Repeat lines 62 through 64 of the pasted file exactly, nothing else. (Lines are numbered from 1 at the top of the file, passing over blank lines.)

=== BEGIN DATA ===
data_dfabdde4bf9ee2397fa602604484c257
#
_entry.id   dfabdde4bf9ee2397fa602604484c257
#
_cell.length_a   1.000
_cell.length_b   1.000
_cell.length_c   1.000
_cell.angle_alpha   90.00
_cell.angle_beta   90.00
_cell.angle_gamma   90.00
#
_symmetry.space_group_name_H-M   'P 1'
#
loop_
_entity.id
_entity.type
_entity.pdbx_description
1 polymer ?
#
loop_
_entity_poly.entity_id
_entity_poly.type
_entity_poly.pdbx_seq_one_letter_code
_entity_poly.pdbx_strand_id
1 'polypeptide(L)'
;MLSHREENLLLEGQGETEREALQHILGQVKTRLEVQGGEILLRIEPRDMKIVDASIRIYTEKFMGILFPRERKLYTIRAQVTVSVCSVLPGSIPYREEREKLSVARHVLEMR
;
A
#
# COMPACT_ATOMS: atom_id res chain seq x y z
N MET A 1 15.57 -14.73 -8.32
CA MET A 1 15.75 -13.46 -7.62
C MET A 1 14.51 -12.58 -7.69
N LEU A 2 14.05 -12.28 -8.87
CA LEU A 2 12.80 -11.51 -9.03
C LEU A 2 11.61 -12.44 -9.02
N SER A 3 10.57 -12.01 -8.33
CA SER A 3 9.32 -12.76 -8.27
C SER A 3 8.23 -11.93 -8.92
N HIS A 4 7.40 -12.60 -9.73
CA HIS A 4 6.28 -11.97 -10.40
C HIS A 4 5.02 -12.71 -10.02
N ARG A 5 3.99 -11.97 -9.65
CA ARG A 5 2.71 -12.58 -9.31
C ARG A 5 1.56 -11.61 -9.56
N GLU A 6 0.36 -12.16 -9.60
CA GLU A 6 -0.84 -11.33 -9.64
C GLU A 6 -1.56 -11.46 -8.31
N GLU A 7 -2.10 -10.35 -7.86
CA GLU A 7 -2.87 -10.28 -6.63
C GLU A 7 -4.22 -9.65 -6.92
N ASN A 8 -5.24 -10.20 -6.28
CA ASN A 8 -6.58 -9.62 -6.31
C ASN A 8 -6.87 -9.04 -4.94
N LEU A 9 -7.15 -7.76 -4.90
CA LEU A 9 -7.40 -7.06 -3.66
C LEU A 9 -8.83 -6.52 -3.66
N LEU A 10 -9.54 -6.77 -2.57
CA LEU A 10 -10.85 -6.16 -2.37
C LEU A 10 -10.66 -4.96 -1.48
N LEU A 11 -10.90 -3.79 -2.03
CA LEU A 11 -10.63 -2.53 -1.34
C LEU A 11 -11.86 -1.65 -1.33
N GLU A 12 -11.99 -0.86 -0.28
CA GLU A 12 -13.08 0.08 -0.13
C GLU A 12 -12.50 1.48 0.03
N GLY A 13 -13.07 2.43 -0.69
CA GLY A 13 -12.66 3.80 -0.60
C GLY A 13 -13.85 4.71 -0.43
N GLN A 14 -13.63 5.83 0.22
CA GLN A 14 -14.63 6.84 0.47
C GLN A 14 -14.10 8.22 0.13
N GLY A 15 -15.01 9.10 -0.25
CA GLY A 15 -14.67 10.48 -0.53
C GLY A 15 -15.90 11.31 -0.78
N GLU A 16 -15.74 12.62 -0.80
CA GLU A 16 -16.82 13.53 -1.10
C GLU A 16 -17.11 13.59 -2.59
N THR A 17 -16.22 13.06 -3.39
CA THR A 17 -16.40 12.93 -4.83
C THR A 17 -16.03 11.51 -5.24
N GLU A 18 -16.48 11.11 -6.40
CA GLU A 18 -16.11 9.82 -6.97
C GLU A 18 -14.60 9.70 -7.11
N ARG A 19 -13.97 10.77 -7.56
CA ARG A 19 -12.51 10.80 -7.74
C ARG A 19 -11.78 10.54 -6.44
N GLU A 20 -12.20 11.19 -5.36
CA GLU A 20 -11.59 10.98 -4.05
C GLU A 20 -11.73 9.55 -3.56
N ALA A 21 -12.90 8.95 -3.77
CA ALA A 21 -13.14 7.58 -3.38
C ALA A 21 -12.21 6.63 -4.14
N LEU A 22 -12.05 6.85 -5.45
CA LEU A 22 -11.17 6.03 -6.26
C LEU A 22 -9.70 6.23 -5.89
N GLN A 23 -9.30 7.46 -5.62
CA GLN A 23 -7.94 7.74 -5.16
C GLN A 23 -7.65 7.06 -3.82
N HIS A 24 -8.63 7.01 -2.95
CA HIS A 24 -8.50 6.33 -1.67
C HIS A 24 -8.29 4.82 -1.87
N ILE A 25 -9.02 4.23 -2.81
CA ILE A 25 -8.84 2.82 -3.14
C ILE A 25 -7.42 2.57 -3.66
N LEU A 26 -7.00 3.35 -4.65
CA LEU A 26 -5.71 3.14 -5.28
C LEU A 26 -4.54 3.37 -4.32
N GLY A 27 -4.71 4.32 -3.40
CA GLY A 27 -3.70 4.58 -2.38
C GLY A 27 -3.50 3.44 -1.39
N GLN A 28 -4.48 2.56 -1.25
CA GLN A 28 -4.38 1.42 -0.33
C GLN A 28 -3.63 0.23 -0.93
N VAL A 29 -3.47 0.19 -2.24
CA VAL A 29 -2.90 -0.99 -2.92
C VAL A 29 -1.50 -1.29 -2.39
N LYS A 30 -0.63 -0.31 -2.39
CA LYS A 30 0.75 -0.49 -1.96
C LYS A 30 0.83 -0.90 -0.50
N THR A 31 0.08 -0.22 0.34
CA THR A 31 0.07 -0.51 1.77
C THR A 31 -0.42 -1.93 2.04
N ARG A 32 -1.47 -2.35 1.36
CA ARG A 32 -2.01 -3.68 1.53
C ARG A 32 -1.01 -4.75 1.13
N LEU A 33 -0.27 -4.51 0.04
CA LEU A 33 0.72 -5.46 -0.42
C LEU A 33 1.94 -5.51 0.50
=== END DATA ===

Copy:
CA LEU A 11 -10.63 -2.53 -1.34
C LEU A 11 -11.86 -1.65 -1.33
N GLU A 12 -11.99 -0.86 -0.28